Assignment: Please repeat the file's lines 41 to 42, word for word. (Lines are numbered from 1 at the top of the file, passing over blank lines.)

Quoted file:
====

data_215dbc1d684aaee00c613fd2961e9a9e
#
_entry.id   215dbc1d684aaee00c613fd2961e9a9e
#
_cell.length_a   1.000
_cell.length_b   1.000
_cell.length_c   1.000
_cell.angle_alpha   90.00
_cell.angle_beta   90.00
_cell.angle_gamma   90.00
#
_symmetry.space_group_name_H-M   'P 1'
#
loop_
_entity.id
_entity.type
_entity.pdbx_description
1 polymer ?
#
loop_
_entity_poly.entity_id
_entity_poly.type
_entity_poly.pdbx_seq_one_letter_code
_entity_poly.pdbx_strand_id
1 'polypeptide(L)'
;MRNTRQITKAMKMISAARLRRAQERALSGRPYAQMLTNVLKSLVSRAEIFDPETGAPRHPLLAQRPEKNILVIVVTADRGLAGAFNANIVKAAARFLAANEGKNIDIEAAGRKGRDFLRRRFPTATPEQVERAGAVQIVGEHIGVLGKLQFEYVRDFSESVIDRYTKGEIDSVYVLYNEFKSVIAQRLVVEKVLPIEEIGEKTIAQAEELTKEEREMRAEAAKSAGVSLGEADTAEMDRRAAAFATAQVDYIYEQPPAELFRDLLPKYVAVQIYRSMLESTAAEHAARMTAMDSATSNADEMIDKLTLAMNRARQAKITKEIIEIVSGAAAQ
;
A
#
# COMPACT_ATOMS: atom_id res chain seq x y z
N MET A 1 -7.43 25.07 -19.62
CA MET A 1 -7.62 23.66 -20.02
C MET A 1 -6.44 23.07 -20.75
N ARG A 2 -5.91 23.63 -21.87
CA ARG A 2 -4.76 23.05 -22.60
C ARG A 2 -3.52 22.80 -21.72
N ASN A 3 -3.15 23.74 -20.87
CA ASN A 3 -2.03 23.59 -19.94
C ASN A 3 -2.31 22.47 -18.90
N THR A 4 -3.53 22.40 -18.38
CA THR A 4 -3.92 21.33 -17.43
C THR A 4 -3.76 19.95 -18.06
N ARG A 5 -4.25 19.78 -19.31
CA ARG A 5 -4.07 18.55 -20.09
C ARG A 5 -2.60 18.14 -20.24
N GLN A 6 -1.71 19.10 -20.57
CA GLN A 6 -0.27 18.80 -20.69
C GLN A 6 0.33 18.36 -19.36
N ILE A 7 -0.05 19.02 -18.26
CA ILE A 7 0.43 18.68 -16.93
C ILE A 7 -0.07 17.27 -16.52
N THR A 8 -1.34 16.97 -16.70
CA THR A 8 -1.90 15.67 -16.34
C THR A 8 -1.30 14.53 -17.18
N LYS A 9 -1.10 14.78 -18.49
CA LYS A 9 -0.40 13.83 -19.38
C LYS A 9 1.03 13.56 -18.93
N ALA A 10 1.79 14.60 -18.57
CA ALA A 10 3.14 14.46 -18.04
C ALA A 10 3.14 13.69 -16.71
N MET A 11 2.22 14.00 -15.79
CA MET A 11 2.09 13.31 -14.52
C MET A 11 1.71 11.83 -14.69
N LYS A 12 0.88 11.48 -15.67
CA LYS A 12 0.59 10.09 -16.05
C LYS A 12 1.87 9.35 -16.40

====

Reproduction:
CA THR A 4 -3.92 21.33 -17.43
C THR A 4 -3.76 19.95 -18.06